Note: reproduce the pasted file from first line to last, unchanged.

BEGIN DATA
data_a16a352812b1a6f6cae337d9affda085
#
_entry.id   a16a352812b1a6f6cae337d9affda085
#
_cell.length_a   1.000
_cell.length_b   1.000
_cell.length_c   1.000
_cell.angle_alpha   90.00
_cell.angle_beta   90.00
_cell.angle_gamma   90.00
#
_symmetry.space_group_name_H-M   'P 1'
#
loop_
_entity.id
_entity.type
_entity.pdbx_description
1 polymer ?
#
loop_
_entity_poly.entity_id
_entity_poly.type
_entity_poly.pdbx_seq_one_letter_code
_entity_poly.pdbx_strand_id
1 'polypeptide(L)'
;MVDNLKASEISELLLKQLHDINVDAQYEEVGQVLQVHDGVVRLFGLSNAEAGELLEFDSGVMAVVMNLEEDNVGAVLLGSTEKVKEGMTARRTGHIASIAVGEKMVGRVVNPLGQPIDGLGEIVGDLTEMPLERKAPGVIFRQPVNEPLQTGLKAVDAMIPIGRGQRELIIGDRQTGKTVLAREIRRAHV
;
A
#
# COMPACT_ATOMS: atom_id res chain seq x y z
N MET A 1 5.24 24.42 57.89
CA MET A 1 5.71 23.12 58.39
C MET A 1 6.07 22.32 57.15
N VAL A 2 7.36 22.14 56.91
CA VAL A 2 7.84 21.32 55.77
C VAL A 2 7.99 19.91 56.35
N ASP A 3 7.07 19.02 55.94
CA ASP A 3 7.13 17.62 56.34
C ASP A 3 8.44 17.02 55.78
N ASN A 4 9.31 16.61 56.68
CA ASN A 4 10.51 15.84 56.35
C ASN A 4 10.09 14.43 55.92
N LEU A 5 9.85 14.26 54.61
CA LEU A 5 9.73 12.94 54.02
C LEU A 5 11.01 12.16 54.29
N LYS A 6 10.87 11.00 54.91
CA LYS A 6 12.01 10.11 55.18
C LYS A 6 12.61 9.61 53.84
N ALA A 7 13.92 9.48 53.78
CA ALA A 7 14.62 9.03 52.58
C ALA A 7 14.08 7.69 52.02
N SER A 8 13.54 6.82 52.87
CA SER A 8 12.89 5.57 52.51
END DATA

data_a16a352812b1a6f6cae337d9affda085
#
_entry.id   a16a352812b1a6f6cae337d9affda085
#
_cell.length_a   1.000
_cell.length_b   1.000
_cell.length_c   1.000
_cell.angle_alpha   90.00
_cell.angle_beta   90.00
_cell.angle_gamma   90.00
#
_symmetry.space_group_name_H-M   'P 1'
#
loop_
_entity.id
_entity.type
_entity.pdbx_description
1 polymer ?
#
loop_
_entity_poly.entity_id
_entity_poly.type
_entity_poly.pdbx_seq_one_letter_code
_entity_poly.pdbx_strand_id
1 'polypeptide(L)'
;MVDNLKASEISELLLKQLHDINVDAQYEEVGQVLQVHDGVVRLFGLSNAEAGELLEFDSGVMAVVMNLEEDNVGAVLLGSTEKVKEGMTARRTGHIASIAVGEKMVGRVVNPLGQPIDGLGEIVGDLTEMPLERKAPGVIFRQPVNEPLQTGLKAVDAMIPIGRGQRELIIGDRQTGKTVLAREIRRAHV
;
A
#
# COMPACT_ATOMS: atom_id res chain seq x y z
N MET A 1 5.24 24.42 57.89
CA MET A 1 5.71 23.12 58.39
C MET A 1 6.07 22.32 57.15
N VAL A 2 7.36 22.14 56.91
CA VAL A 2 7.84 21.32 55.77
C VAL A 2 7.99 19.91 56.35
N ASP A 3 7.07 19.02 55.94
CA ASP A 3 7.13 17.62 56.34
C ASP A 3 8.44 17.02 55.78
N ASN A 4 9.31 16.61 56.68
CA ASN A 4 10.51 15.84 56.35
C ASN A 4 10.09 14.43 55.92
N LEU A 5 9.85 14.26 54.61
CA LEU A 5 9.73 12.94 54.02
C LEU A 5 11.01 12.16 54.29
N LYS A 6 10.87 11.00 54.91
CA LYS A 6 12.01 10.11 55.18
C LYS A 6 12.61 9.61 53.84
N ALA A 7 13.92 9.48 53.78
CA ALA A 7 14.62 9.03 52.58
C ALA A 7 14.08 7.69 52.02
N SER A 8 13.54 6.82 52.87
CA SER A 8 12.89 5.57 52.51